If Daniel Vettori is ripping his hair out in frustration you can’t blame him. The New Zealand captain’s pleas for a surface with a bit of juice in it seemed to have fallen on deaf ears as the final Test began on a brown surface. But with 21 wickets falling in two days, 10 of those belonging to the Kiwis for the addition of only 197 runs, he might well be wondering just how bad the carnage would have been had the Basin Reserve surface been a green seamer.
After India put 379, New Zealand needed to show that they were not about to be picked off in home conditions; that their wickets would have to be earned through hard toil. After showing in Napier that they could punch above their weight, New Zealand’s batsmen collectively abdicated responsibility and went a long way in handing this game, and with it the series, on a platter to the Indians.
Martin Guptill underestimated the bounce and did not display footwork that was conservative enough. Daniel Flynn, who missed the Napier run-fest with a bruised hand, searched outside off stump in vain when he should have been leaving the ball alone.
Tim McIntosh, who perhaps was the one batsman who put self-preservation above all else, saw off 74 balls before becoming Zaheer Khan’s third victim as a ball reared from a length and flew to first slip via the outside edge. Jesse Ryder, due a failure, played perhaps the most forgettable shot of his brief Test career, attempting to fetch one from well outside off and only managing an edge to the ’keeper.
Just when it looked it would be an all-Zaheer show, Harbhajan Singh struck, strangling Ross Taylor down the leg side for Mahendra Singh Dhoni to move smartly to his left to take a good catch. Taylor’s 42 would end up being the highest score of the innings.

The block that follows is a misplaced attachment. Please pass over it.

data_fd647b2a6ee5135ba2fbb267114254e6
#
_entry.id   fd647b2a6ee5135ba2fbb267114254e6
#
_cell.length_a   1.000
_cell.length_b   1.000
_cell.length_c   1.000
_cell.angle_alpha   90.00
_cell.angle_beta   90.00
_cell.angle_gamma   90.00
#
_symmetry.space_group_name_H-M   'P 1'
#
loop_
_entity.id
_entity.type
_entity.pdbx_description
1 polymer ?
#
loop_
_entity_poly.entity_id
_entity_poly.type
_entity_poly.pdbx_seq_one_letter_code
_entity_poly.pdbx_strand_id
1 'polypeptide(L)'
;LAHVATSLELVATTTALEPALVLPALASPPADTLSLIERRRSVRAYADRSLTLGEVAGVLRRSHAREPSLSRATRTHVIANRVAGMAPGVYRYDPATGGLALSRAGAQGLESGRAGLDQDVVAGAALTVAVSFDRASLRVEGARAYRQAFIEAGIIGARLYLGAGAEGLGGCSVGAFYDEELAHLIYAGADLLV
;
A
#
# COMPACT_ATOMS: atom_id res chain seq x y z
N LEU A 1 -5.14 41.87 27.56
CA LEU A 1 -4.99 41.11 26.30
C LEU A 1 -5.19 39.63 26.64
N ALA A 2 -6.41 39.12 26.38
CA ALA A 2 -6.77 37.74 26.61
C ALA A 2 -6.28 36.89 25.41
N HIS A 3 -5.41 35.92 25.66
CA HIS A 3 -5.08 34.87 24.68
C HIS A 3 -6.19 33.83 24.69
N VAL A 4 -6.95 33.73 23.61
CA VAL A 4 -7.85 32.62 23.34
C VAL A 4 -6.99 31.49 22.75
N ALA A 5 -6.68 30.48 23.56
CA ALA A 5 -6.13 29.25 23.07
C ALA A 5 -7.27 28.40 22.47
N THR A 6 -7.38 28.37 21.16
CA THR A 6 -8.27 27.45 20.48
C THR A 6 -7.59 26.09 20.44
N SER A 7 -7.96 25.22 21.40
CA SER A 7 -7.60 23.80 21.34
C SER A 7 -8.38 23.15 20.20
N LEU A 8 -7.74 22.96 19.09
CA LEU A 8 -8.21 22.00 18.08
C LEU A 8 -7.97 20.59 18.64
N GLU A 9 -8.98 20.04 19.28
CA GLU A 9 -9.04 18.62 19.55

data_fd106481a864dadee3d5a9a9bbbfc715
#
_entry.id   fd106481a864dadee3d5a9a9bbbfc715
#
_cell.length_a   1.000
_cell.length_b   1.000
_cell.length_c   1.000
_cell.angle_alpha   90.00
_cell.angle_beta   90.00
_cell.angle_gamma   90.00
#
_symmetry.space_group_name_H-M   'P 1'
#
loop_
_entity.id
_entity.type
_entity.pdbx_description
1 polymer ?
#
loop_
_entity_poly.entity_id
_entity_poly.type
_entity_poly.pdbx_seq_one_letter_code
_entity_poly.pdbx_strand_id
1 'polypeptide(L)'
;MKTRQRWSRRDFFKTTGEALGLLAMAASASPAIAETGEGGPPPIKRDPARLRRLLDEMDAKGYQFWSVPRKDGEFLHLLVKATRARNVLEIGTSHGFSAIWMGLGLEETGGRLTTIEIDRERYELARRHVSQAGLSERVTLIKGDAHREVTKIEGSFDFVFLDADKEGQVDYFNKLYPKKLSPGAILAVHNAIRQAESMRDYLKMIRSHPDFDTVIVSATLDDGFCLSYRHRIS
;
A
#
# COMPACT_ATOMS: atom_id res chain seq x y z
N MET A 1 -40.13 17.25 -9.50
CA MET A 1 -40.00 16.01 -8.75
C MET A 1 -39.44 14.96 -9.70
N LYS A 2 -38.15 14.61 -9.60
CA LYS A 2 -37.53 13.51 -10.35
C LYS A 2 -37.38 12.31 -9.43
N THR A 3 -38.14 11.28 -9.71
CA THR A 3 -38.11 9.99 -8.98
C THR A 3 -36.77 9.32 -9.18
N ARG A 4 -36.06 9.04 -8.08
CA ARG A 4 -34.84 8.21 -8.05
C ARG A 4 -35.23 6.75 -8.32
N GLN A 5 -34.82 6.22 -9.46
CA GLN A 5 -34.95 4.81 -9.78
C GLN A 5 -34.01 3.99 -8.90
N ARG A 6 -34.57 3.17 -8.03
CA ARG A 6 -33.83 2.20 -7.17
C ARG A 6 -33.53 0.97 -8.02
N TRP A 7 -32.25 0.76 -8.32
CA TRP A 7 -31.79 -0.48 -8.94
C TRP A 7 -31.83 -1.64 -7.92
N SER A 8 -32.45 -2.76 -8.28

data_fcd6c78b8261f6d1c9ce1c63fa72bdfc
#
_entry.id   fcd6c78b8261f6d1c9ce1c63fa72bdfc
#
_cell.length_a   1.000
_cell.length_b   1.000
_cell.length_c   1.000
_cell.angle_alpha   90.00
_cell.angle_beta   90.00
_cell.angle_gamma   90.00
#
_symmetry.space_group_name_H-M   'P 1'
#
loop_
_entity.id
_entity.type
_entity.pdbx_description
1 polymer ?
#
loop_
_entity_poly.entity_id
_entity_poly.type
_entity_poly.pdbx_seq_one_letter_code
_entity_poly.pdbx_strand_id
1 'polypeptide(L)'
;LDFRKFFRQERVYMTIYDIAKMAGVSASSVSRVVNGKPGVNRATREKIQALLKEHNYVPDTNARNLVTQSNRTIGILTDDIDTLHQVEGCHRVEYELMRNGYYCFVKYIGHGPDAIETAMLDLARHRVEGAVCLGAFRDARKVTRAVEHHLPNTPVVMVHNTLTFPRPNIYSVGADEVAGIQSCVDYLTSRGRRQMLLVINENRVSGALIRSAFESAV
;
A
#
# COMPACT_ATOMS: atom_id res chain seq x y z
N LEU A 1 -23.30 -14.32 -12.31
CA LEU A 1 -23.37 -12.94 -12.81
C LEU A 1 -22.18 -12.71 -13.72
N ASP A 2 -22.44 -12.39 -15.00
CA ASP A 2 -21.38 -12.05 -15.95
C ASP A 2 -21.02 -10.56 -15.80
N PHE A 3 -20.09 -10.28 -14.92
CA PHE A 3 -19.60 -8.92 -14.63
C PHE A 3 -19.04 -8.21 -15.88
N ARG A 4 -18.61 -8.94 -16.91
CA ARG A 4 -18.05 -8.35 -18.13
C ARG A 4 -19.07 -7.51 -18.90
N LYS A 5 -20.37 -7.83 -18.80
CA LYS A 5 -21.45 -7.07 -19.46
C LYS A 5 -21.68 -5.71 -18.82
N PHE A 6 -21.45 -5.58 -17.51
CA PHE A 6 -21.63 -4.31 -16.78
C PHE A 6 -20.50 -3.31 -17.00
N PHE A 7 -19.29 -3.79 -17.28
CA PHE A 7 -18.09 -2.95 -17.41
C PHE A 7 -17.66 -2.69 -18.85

James Franklin swept straight to square-leg, Brendon McCullum tried to cut and edged to the ’keeper, but the greatest joy came for the Indians when Tim Southee attempted to break the shackles by pulling Zaheer over the infield. The ball speared high into the air, Zaheer called for it and settled under the swirler to complete the 7th five-wicket haul of his career.
At 160 for 8, with the Indians having bowled less than 55 overs, there was a serious chance that the home side would be asked to follow-on. The Indians were saved the trouble of making the decision as the tail wagged just enough to push the total past the follow-on mark. When the last wicket fell on 197, all that was left was for Virender Sehwag to take the chance to play a significant Test innings, but the industrious Chris Martin found enough extra bounce to have Sehwag caught on the cut.
When Gautam Gambhir and Rahul Dravid walked off at the end of the day, India were 51 for 1, ahead by 233 with three days to play. Those interested in a slice of history, set your alarm clocks, India are well on their way.